“I would rather die an Indian than live a white man”

December 15th 1890: Sitting Bull killed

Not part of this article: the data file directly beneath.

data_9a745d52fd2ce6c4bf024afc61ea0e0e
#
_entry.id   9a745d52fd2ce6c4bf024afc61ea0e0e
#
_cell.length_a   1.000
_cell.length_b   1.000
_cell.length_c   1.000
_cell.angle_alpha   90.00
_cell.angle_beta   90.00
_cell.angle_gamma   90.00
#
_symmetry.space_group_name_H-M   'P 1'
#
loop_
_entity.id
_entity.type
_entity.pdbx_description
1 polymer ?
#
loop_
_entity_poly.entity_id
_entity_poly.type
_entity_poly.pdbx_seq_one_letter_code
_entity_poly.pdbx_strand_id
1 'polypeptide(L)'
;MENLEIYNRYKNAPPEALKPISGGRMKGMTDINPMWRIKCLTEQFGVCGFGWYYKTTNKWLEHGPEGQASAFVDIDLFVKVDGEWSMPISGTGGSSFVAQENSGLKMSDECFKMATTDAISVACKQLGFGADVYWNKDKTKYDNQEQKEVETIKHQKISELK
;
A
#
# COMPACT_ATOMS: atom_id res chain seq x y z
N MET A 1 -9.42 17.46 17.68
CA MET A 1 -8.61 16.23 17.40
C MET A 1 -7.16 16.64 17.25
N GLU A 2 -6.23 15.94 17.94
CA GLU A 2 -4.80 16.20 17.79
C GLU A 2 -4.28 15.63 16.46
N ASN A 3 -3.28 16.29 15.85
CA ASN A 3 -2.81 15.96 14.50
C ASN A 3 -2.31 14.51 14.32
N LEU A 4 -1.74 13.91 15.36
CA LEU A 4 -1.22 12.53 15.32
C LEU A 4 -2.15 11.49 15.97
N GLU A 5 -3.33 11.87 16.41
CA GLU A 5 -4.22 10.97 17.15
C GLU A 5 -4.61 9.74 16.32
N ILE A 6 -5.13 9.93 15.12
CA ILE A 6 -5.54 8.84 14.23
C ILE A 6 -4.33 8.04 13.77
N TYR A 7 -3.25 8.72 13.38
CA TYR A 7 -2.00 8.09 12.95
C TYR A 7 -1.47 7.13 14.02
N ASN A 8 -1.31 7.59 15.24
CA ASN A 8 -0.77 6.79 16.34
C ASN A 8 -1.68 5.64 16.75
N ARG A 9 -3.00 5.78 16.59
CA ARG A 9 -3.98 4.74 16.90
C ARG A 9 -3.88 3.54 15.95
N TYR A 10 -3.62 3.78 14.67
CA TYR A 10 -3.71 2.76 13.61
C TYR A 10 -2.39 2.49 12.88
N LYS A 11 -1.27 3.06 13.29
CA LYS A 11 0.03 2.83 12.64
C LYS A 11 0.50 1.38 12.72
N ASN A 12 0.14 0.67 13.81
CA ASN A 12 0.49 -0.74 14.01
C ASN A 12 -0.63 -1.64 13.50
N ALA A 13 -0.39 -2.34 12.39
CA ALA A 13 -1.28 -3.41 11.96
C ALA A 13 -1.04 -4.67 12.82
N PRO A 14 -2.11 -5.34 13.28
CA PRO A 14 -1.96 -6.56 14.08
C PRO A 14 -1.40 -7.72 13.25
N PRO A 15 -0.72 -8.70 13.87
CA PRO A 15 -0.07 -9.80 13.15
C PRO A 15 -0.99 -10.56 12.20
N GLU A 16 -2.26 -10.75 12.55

On this day in 1890, the Native American Lakota Sioux chief, Sitting Bull, was killed at the Standing Rock Indian Reservation. Formal peaceful relations between the Sioux and the United States government began in 1868 upon the signing of the Fort Laramie Treaty. However, the discovery of gold in the Black Hills – which were in Sioux territory – in the 1870s led to a torrent of white prospectors invading the Sioux lands. The numerous Sioux tribes united under Sitting Bull’s leadership, and initially secured some major military victories over American forces. The most famous battle of the Great Sioux War of 1876 was the Battle of Little Bighorn, where Sioux and Cheyenne warriors defeated the famed General Custer. Sitting Bull then led his people to Canada, only to come back to America in 1881. It was around this time that he joined Buffalo Bill Cody’s Wild West Show, but he soon returned to his people to protect the rights of indigenous Americans. Sitting Bull was killed on the Standing Rock Indian Reservation in 1890 by U.S. troops, who were trying to arrest him under fears he would join the Ghost Dance movement.

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